Do we see violence within? Are we aware of it? There is a difference between seeing it and being aware of it. When we see, when we look, there is language involved to label and make sense of that which we are looking. We wouldn’t know what a “rose” was without classifying it, we couldn’t communicate that to others and ourselves without a label: “rose. I have seen a rose.”

Language is thought. The gist of thought is to separate, classify, analyze, dissect, compare. Thus, when we “see” violence, we separate it and compare it with something which we consider “non-violence.”
That idea is merely another thought. Then the mind comes up with a “solution.” What is that solution?
We ought to “practice” non-violence; which is just an idea.

The above, is what our society does on a regular basis. It is very superficial indeed. We want to “practice” an ideal, something floating in our minds and put it in “practice.” But we cannot.

Why?
BEING violent does not change through a behavioral “practice.”

If we observe a man hitting another, we label that as “violence.” Our solution is that man should not hit another man. That behavior, is the manifestation of violence; however, the root is still there, ready to manifest in another way: Let me hit an animal instead. Another law appears to protect animals. Violence continues to escalate: Then, let me hurt myself. There is no “law” against that.
Many individuals DO that (self-violence) on a regular basis: We hurt ourselves emotionally when we resent or make a trauma out of life. Physically; when we do not care for our bodies and psychologically when we continuously compare with others then; we cannot help but hurt others as we live in relationship. We are not isolated islands separated by the immense ocean. We are the ocean itself.

Do we see this cycle?

Looking at violence is not enough. Making “laws” is not enough.
Become aware of violence: When I push myself because of the idea of “winning” or “no pain, no gain.” When I compare myself with others and want to “beat them,” we are being violent. Society may give me a “medal” in certain “games” but, violence is there. Otherwise, why is winning so important when we are “playing” in goodwill?

When a child does not want to do what we grown ups, ask them to do. How do we react? What is the sensation coming out from us? When we belittle someone, what is the experience? Yes, the ego may feel “superior.”

If person A does not want to comply with the desires of person B, what is the solution? Although the “solution” is important, more important is to be aware of the sensation, the feeling coming out from us during that time. That is the path to understand violence. Are we clenching our teeth to avoid fighting? Are we repressing the sensation? Are we sensible enough to perceive how that repression is hurting our internal organs? Are we aware of the trigger and the whole motion of violence?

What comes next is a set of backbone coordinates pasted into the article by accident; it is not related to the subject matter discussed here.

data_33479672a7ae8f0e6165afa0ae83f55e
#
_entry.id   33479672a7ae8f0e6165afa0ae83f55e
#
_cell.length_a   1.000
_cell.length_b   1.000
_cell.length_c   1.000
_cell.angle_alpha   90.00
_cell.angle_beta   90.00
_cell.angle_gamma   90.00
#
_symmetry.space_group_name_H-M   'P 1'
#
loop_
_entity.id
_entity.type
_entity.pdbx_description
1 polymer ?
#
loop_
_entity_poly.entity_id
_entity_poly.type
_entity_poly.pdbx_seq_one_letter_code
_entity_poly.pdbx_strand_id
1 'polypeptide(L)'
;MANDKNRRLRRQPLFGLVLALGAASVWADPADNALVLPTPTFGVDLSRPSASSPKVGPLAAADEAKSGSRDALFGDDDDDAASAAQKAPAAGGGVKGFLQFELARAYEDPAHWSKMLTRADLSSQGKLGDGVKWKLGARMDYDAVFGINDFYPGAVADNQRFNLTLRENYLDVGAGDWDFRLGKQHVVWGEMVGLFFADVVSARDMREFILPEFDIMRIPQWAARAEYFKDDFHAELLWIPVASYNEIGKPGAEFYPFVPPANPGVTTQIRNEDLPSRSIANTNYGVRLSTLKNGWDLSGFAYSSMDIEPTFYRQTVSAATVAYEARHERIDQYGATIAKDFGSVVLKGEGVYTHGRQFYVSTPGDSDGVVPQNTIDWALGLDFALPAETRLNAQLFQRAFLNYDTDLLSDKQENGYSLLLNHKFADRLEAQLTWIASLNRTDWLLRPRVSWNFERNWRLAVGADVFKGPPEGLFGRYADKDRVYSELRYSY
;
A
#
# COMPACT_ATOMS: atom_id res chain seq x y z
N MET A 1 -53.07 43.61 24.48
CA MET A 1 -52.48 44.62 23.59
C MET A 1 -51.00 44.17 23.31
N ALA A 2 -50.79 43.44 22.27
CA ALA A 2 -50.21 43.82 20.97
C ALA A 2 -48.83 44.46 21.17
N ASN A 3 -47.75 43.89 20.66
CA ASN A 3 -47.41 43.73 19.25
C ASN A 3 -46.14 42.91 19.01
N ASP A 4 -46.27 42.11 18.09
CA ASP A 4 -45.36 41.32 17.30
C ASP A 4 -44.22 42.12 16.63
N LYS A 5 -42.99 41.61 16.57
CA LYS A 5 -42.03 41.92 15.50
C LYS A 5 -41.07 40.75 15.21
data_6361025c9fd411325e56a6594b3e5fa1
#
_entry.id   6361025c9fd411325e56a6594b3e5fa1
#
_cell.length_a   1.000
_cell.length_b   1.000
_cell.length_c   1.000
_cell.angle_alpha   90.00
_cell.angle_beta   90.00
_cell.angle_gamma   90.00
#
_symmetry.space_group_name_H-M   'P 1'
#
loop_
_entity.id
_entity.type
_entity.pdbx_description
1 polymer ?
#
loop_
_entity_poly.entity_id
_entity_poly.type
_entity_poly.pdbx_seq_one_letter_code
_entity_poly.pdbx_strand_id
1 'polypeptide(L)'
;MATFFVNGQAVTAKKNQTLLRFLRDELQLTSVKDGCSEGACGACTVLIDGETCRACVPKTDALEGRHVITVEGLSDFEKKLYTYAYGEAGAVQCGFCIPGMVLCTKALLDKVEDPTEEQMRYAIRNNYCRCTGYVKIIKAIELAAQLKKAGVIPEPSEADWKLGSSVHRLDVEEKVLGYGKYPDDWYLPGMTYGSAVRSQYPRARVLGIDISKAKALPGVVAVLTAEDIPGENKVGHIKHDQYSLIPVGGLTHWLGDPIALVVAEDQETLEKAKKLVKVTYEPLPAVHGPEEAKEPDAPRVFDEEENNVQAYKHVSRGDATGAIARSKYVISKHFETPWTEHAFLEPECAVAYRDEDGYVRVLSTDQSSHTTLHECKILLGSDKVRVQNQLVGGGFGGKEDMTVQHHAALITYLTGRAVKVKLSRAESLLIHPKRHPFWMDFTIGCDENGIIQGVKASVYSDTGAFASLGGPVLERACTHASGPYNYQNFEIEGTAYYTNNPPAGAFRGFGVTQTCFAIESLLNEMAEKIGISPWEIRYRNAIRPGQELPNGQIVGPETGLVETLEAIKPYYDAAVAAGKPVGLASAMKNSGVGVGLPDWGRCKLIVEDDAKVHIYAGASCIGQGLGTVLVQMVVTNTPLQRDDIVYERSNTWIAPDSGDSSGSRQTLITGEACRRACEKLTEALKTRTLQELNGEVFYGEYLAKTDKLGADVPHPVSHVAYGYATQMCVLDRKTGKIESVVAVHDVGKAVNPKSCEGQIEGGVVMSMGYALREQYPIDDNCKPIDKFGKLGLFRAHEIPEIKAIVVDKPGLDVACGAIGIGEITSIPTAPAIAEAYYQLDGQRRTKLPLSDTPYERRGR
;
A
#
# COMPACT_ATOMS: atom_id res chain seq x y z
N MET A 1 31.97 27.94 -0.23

Are we watching the commentaries of the ego through the mind as the situation takes place? Are we aware on how those commentaries remain even days after the fact?

Do we see the importance of BEING AWARE?

Violence brings more violence in unaware individuals. They may think that they are “fighting back,” defending themselves. They may think that it is “reasonable” to fight back, but there is another side of reason that we haven’t looked at: The egoistic reasons of the mind. The one offending others and the ones defending use those “reasons” quite often. The end result is more violence.

How is it possible for a mind whose primary objective is to divide, to consider the common good?

“Spirituality” has been known for not being able to come up with “real” solutions for the problems in society, but perhaps we are missing the point: Violence has been inside man. No matter what we do from the outside, violence will be there. Thus, it is the task of every “reasonable” man to become aware of that; for until we become aware of that violence in us, it is very little that could be done as a “solution” for society. Even after so many laws to prevent violence; there is greater violence.

Society is “us” and so is violence.

“Knowing” the Observer and the Observed

In Spirituality, to know means to live the experience in awareness. Humans live many experiences without awareness, thus; there is no consciousness of the significance of their own thoughts and actions. It is merely an automatic response like a physical reflex which in spirituality is known as conditioning. We are not free when conditioned.